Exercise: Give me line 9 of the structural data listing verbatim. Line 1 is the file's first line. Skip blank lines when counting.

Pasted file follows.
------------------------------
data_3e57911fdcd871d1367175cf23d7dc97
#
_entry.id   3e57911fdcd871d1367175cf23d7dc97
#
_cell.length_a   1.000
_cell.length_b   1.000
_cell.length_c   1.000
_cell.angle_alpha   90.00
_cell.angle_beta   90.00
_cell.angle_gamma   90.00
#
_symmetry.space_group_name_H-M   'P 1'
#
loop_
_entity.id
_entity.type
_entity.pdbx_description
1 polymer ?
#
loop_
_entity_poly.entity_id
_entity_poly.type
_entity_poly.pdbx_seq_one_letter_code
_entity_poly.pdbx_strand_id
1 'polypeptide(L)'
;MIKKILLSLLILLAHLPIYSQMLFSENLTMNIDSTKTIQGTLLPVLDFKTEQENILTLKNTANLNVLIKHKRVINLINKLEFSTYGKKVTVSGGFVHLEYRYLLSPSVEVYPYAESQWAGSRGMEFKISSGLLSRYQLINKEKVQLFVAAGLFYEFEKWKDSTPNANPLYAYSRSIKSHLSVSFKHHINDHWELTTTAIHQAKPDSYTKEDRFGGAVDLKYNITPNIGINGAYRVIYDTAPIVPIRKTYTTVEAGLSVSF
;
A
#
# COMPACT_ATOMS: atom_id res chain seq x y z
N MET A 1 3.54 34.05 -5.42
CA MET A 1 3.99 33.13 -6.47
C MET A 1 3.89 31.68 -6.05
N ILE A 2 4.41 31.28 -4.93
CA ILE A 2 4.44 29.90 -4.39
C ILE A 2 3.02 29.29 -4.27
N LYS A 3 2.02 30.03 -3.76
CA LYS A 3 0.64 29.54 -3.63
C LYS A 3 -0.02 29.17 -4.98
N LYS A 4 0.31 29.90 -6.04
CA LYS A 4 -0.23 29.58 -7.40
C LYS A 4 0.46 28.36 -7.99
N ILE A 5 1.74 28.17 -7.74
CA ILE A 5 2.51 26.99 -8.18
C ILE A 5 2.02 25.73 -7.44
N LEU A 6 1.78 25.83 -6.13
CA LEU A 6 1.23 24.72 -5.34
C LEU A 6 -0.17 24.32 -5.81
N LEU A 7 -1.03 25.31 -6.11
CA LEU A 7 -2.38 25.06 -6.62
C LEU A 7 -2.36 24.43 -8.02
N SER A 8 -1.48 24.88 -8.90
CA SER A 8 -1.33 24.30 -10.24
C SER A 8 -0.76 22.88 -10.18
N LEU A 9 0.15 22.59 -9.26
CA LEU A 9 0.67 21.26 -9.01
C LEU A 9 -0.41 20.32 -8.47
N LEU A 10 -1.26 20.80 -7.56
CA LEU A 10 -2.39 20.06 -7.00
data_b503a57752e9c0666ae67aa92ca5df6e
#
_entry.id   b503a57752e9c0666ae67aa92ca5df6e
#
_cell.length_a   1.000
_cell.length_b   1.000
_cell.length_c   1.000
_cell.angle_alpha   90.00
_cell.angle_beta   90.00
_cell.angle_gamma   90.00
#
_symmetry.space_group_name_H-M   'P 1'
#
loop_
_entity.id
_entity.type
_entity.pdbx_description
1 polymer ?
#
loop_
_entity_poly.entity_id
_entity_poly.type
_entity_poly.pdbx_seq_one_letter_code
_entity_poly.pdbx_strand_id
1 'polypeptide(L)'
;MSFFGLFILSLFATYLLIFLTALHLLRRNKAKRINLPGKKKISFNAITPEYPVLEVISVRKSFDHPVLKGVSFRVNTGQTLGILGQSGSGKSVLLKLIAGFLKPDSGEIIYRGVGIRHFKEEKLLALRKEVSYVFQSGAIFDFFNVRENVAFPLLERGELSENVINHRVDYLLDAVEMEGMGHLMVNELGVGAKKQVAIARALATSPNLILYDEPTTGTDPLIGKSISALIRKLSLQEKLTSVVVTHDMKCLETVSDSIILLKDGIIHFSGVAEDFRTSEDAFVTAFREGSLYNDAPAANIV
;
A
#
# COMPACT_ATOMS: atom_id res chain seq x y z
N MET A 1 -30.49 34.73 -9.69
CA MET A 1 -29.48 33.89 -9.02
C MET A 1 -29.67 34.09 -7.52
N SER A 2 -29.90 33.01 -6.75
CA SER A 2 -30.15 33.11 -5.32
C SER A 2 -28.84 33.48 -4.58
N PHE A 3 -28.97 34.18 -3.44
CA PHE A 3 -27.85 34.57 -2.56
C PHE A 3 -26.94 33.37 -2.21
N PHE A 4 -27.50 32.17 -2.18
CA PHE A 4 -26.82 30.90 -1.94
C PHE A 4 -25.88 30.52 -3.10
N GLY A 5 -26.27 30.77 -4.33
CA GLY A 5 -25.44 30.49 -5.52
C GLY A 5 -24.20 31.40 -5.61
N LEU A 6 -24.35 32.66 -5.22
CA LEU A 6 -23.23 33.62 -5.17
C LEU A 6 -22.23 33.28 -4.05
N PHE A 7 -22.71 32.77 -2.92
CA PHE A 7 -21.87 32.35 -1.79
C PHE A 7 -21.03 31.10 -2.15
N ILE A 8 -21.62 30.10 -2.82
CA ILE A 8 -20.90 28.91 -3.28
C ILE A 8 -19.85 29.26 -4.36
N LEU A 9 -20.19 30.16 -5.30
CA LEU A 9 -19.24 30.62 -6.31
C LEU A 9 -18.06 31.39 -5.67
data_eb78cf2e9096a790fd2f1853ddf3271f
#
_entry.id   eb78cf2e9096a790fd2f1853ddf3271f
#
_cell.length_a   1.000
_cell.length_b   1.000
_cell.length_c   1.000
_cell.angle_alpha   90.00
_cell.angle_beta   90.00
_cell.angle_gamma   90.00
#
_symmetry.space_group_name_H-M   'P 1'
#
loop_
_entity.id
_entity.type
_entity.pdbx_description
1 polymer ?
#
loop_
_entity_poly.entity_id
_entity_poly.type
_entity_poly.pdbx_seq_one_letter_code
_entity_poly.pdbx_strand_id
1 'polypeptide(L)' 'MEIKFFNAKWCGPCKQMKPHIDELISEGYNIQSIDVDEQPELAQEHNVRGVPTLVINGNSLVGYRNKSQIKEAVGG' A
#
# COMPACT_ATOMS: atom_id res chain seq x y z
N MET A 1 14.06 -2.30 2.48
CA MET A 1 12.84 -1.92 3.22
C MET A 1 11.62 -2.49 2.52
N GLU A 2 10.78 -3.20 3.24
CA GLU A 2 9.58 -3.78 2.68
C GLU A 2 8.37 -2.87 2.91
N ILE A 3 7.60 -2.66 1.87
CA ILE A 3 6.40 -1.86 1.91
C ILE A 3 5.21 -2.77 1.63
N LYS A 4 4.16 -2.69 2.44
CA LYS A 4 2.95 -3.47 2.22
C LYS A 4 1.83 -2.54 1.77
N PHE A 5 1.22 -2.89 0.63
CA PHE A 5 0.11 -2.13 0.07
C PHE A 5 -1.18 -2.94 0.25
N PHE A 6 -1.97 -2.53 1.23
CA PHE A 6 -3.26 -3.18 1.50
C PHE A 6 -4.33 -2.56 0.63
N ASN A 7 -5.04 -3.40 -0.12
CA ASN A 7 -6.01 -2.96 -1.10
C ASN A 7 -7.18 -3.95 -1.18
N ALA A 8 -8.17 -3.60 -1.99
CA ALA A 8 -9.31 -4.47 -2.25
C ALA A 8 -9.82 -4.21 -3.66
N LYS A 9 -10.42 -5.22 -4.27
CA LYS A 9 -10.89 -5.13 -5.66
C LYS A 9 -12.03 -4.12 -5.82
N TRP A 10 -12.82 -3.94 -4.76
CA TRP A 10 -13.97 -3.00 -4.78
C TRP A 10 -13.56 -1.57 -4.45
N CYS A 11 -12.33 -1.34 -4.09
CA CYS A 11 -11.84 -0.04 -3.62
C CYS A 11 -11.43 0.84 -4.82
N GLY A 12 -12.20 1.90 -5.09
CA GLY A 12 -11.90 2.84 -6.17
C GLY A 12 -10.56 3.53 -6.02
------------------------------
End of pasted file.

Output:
_cell.angle_beta   90.00